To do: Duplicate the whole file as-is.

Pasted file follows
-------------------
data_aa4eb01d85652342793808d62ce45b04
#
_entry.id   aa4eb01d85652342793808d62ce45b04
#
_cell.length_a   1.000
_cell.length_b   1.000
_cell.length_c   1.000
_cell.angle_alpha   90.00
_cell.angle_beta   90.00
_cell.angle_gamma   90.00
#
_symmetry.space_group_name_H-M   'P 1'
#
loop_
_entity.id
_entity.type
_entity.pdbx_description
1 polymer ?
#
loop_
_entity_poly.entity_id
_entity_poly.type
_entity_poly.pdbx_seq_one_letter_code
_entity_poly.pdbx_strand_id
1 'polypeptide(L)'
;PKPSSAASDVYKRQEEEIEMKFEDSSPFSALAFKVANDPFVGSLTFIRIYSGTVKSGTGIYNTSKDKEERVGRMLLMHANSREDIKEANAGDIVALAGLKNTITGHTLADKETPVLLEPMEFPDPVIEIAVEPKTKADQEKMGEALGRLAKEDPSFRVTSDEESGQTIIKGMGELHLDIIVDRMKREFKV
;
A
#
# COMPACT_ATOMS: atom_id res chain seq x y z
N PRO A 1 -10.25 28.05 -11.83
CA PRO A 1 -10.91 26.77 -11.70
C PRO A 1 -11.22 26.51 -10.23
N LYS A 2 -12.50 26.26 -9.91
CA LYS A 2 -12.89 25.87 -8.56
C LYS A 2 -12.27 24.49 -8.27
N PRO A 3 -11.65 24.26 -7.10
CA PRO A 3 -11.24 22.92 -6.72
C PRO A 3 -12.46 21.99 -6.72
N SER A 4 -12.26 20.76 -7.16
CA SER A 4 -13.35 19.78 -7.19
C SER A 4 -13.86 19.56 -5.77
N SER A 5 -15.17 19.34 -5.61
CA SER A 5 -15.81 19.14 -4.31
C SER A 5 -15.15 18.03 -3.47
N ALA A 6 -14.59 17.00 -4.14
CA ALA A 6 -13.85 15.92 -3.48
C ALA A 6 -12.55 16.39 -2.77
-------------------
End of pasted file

data_aa4eb01d85652342793808d62ce45b04
#
_entry.id   aa4eb01d85652342793808d62ce45b04
#
_cell.length_a   1.000
_cell.length_b   1.000
_cell.length_c   1.000
_cell.angle_alpha   90.00
_cell.angle_beta   90.00
_cell.angle_gamma   90.00
#
_symmetry.space_group_name_H-M   'P 1'
#
loop_
_entity.id
_entity.type
_entity.pdbx_description
1 polymer ?
#
loop_
_entity_poly.entity_id
_entity_poly.type
_entity_poly.pdbx_seq_one_letter_code
_entity_poly.pdbx_strand_id
1 'polypeptide(L)'
;PKPSSAASDVYKRQEEEIEMKFEDSSPFSALAFKVANDPFVGSLTFIRIYSGTVKSGTGIYNTSKDKEERVGRMLLMHANSREDIKEANAGDIVALAGLKNTITGHTLADKETPVLLEPMEFPDPVIEIAVEPKTKADQEKMGEALGRLAKEDPSFRVTSDEESGQTIIKGMGELHLDIIVDRMKREFKV
;
A
#
# COMPACT_ATOMS: atom_id res chain seq x y z
N PRO A 1 -10.25 28.05 -11.83
CA PRO A 1 -10.91 26.77 -11.70
C PRO A 1 -11.22 26.51 -10.23
N LYS A 2 -12.50 26.26 -9.91
CA LYS A 2 -12.89 25.87 -8.56
C LYS A 2 -12.27 24.49 -8.27
N PRO A 3 -11.65 24.26 -7.10
CA PRO A 3 -11.24 22.92 -6.72
C PRO A 3 -12.46 21.99 -6.72
N SER A 4 -12.26 20.76 -7.16
CA SER A 4 -13.35 19.78 -7.19
C SER A 4 -13.86 19.56 -5.77
N SER A 5 -15.17 19.34 -5.61
CA SER A 5 -15.81 19.14 -4.31
C SER A 5 -15.15 18.03 -3.47
N ALA A 6 -14.59 17.00 -4.14
CA ALA A 6 -13.85 15.92 -3.48
C ALA A 6 -12.55 16.39 -2.77